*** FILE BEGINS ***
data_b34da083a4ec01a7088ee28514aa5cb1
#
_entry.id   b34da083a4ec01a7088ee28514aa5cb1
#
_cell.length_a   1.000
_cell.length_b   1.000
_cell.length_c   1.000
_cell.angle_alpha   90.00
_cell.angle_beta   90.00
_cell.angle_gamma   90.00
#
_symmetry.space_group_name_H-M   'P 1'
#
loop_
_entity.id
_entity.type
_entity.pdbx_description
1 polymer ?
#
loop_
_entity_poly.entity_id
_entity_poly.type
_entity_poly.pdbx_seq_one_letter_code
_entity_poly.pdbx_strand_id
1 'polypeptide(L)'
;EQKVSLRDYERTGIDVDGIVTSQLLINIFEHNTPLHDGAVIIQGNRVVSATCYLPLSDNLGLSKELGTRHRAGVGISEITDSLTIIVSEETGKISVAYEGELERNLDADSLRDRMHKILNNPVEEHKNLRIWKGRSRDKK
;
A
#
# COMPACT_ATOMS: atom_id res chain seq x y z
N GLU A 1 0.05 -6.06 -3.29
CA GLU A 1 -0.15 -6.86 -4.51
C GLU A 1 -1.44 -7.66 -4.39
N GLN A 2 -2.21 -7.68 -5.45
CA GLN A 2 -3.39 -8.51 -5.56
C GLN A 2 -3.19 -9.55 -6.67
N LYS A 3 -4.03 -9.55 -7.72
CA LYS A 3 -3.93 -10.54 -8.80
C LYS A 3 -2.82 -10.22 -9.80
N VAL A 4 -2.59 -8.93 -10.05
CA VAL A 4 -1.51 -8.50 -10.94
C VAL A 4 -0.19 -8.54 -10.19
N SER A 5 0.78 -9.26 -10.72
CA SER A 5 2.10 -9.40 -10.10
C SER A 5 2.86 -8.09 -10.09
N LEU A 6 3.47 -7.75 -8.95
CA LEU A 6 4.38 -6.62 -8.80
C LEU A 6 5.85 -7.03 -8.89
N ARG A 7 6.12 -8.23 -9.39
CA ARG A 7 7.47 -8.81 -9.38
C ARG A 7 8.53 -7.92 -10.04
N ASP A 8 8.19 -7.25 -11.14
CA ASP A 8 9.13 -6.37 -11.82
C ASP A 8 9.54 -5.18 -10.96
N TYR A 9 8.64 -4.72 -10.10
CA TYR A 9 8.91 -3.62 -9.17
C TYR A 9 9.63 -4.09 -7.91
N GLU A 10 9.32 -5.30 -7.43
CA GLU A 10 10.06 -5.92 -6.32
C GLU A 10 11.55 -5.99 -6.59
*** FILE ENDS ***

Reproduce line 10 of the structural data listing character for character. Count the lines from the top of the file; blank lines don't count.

_cell.angle_gamma   90.00